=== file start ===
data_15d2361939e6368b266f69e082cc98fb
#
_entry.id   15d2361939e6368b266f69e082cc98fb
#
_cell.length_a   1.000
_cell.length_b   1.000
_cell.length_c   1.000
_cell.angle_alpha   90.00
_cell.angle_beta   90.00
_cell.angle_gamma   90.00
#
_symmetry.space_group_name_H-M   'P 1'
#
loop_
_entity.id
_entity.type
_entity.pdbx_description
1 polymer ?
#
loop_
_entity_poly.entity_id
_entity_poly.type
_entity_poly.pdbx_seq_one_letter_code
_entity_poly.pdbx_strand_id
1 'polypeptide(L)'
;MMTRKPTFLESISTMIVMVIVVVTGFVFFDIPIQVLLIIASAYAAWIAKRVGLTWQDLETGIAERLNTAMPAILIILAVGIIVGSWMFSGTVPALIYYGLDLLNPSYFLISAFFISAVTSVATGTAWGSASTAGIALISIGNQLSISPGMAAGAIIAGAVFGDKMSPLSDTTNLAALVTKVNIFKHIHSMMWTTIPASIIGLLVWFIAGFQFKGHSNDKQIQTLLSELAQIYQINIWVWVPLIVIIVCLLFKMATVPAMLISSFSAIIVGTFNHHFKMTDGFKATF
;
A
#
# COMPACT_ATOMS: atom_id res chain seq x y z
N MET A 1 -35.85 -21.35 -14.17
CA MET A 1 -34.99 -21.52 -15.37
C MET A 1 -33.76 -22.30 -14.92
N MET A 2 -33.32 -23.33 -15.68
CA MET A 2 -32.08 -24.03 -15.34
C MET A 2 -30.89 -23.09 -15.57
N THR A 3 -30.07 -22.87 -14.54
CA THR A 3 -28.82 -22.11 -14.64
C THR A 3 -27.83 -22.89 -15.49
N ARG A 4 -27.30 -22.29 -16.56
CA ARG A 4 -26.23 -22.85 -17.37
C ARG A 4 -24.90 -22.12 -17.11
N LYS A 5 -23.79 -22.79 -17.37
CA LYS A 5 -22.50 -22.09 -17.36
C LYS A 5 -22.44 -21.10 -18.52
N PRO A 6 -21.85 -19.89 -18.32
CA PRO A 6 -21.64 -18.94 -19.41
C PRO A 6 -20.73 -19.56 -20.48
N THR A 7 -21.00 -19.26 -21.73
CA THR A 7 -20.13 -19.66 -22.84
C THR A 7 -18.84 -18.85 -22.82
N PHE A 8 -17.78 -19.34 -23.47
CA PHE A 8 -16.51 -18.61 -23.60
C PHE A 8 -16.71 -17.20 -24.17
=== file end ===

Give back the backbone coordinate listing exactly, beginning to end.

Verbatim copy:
data_15d2361939e6368b266f69e082cc98fb
#
_entry.id   15d2361939e6368b266f69e082cc98fb
#
_cell.length_a   1.000
_cell.length_b   1.000
_cell.length_c   1.000
_cell.angle_alpha   90.00
_cell.angle_beta   90.00
_cell.angle_gamma   90.00
#
_symmetry.space_group_name_H-M   'P 1'
#
loop_
_entity.id
_entity.type
_entity.pdbx_description
1 polymer ?
#
loop_
_entity_poly.entity_id
_entity_poly.type
_entity_poly.pdbx_seq_one_letter_code
_entity_poly.pdbx_strand_id
1 'polypeptide(L)'
;MMTRKPTFLESISTMIVMVIVVVTGFVFFDIPIQVLLIIASAYAAWIAKRVGLTWQDLETGIAERLNTAMPAILIILAVGIIVGSWMFSGTVPALIYYGLDLLNPSYFLISAFFISAVTSVATGTAWGSASTAGIALISIGNQLSISPGMAAGAIIAGAVFGDKMSPLSDTTNLAALVTKVNIFKHIHSMMWTTIPASIIGLLVWFIAGFQFKGHSNDKQIQTLLSELAQIYQINIWVWVPLIVIIVCLLFKMATVPAMLISSFSAIIVGTFNHHFKMTDGFKATF
;
A
#
# COMPACT_ATOMS: atom_id res chain seq x y z
N MET A 1 -35.85 -21.35 -14.17
CA MET A 1 -34.99 -21.52 -15.37
C MET A 1 -33.76 -22.30 -14.92
N MET A 2 -33.32 -23.33 -15.68
CA MET A 2 -32.08 -24.03 -15.34
C MET A 2 -30.89 -23.09 -15.57
N THR A 3 -30.07 -22.87 -14.54
CA THR A 3 -28.82 -22.11 -14.64
C THR A 3 -27.83 -22.89 -15.49
N ARG A 4 -27.30 -22.29 -16.56
CA ARG A 4 -26.23 -22.85 -17.37
C ARG A 4 -24.90 -22.12 -17.11
N LYS A 5 -23.79 -22.79 -17.37
CA LYS A 5 -22.50 -22.09 -17.36
C LYS A 5 -22.44 -21.10 -18.52
N PRO A 6 -21.85 -19.89 -18.32
CA PRO A 6 -21.64 -18.94 -19.41
C PRO A 6 -20.73 -19.56 -20.48
N THR A 7 -21.00 -19.26 -21.73
CA THR A 7 -20.13 -19.66 -22.84
C THR A 7 -18.84 -18.85 -22.82
N PHE A 8 -17.78 -19.34 -23.47
CA PHE A 8 -16.51 -18.61 -23.60
C PHE A 8 -16.71 -17.20 -24.17